As oil might go rancid I would err towards Vaseline rather than the spray oil but if you have a little freezer compartment in your fridge you can freeze eggs. The whites freeze fine with out any palaver but the yokes are a little different. Once frozen and defrosted the egg tend to separate so to stop that happening you have to lower the temperature at which they freeze by adding a pinch of salt of a little sugar dissolved in water.
My aunt used to do it years ago when she did a lot of baking, and I see that now we're in lockdown it's making a come back on the interwebs.
The trick is (I've found anyway) is you crack and egg into a cup gently stir to mix yoke with white, add a tiny pinch of salt, the whole time being very careful not to add any air because the air bubbles will get freezer burn, then pour into a silicone baking case and place in the freezer til hard then pop out of case and into a freezer bag.
I'll see Monkey his butter and raise you ghee. Ghee is brilliant stuff, stupidly expensive to buy but very easy to make (once you get the hang of it), because you have removed the milk solids from your butter it is much less likely to go off, it will last months longer than actual butter, and has a much higher smoking point when used for frying, in a lot of ways it's much better to use for frying than oil. It also has better consistency than oil and better health benefits over butter and other cooking oils.
I always keep a healthy stash of Al'Fez Humous, it's much tastier than the stuff you get in the likes of Tescos chilled section and has a really long shelf life because it comes in a sealed jar.
Lidls do packets of cooked potatoes that keep for a really long time too. Boxes of potato gratin for example in the chilled section, they last about a month or so, possibly longer.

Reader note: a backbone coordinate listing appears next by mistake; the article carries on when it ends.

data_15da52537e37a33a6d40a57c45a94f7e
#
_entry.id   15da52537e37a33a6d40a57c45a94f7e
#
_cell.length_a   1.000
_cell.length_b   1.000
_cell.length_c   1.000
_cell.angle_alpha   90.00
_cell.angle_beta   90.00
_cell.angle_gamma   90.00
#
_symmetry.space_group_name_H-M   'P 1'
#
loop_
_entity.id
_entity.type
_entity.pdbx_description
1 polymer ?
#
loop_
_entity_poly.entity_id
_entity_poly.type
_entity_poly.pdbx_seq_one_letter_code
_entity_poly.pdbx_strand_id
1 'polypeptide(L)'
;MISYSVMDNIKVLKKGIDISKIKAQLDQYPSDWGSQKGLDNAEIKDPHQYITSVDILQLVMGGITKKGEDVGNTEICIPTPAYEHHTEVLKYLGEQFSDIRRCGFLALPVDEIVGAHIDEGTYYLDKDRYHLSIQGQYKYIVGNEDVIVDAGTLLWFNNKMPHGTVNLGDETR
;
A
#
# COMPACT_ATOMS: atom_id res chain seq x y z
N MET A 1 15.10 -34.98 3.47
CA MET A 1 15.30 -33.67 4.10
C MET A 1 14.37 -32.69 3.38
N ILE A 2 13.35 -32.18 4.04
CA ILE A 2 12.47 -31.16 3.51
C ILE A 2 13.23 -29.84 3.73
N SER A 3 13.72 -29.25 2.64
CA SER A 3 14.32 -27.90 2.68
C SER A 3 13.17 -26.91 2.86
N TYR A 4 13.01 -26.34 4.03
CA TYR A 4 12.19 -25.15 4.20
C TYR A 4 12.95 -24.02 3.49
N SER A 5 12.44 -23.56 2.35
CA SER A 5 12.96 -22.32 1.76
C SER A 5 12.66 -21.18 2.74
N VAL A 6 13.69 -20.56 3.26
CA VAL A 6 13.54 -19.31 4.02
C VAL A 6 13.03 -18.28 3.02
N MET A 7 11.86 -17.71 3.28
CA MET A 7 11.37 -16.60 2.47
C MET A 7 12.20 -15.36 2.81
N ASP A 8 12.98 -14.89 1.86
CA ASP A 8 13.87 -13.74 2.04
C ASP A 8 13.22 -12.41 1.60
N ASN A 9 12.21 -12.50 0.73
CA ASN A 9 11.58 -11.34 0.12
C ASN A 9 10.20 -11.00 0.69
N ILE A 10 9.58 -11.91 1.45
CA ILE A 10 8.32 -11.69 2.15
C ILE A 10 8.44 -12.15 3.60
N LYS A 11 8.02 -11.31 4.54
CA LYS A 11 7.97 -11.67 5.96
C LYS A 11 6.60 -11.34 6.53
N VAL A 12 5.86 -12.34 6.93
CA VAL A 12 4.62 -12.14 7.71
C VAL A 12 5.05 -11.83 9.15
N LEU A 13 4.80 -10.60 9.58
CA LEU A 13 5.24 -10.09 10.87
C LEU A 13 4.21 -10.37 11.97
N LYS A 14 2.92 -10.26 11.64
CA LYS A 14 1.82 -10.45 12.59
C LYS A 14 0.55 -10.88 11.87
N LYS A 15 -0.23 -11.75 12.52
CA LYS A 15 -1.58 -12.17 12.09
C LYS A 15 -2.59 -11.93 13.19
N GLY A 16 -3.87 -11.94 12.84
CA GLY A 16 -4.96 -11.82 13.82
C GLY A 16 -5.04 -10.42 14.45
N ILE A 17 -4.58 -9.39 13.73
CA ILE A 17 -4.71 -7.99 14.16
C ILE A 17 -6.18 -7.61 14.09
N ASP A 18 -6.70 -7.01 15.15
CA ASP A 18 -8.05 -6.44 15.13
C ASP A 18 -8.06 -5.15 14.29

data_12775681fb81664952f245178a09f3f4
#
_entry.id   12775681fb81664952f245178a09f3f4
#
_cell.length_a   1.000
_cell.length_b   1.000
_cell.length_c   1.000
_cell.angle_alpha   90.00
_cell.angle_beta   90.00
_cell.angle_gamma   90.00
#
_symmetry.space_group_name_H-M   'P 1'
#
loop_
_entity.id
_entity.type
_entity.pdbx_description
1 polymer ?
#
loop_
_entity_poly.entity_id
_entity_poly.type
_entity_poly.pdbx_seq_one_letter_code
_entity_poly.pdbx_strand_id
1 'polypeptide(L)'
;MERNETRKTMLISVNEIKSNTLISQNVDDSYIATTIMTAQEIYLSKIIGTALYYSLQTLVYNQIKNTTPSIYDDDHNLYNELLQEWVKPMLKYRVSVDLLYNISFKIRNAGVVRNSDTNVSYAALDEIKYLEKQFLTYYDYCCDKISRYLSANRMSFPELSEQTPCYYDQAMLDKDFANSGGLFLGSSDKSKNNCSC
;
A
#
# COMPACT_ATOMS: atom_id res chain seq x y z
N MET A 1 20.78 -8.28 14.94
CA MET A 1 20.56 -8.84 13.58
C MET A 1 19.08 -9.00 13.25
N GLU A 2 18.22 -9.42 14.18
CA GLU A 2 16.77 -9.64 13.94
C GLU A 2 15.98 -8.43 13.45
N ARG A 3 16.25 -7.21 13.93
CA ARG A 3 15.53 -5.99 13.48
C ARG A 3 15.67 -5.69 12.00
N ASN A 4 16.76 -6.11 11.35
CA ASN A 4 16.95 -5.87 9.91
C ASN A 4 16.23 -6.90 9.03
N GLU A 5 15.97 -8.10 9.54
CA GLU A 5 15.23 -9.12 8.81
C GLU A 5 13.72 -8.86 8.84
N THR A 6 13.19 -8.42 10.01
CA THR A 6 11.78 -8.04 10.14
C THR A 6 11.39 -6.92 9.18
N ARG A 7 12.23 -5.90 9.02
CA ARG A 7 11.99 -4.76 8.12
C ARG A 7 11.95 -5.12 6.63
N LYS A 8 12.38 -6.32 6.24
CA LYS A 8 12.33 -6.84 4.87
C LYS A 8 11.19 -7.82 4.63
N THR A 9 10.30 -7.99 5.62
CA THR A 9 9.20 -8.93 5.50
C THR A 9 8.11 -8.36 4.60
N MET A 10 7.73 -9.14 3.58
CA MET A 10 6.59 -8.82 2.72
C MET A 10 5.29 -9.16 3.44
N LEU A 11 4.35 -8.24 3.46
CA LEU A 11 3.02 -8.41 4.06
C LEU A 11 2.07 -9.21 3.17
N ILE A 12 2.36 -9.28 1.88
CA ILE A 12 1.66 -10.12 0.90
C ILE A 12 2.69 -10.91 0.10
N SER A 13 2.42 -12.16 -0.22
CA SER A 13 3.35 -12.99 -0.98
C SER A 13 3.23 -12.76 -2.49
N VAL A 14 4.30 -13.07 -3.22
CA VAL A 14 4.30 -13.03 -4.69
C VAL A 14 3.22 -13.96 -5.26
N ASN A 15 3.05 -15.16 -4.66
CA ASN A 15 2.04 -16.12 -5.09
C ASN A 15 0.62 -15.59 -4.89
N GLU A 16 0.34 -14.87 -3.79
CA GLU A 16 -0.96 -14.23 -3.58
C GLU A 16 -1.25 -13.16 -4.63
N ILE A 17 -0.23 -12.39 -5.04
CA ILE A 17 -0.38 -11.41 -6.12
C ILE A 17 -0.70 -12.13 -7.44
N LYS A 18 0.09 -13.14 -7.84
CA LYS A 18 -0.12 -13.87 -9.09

Miso paste is brilliant stuff and amazingly versatile, it can be mixed with butter, used as a broth base, or coated on meat and fish before cooking. Miso and tamari are a reach for staple in my kitchen. Add tamari to scrambled egg instead of milk for something yummy and different.
Not to everyones taste but biltong is great stuff to take boating, it is quite expensive but lasts on the shelf for months (years) and is really tasty, salty so you can't eat too much in one go but sooo yummy. On a serious note I keep biltong in my emergency rations pack because it's light, easily carried and does what you need it to do, it's not a meal but it is handy for what it is.
Never leave home with out at least a hundred tubes of tartex pate cos that stuff never goes off.
Another staple is Engevita yeast flakes which are great on a baked potato or added to a pasta sauce to make it go further.
Chia seeds are also a good one to keep on hand as they can make a nice pudding or can substitute for an egg if baking.
Banana blossom, jack fruit and tofu also have long shelf lives and are good to keep on hand; I know they're used a lot as a meat substitute but I like them for what they are in their own right and then I'm not disappointed expecting then to be something they're not. If nothing else they are handy for a worst case scenario.
Couscous is always handy because it stores well and needs no actual cooking, add a bit of bouillon or miso or even lemon/lime juice to the hot water you use to soak it and that makes it much more interesting.
Of course those are the sort of things I like and keep on hand they might be of no use at all if they're not your cuppa tea.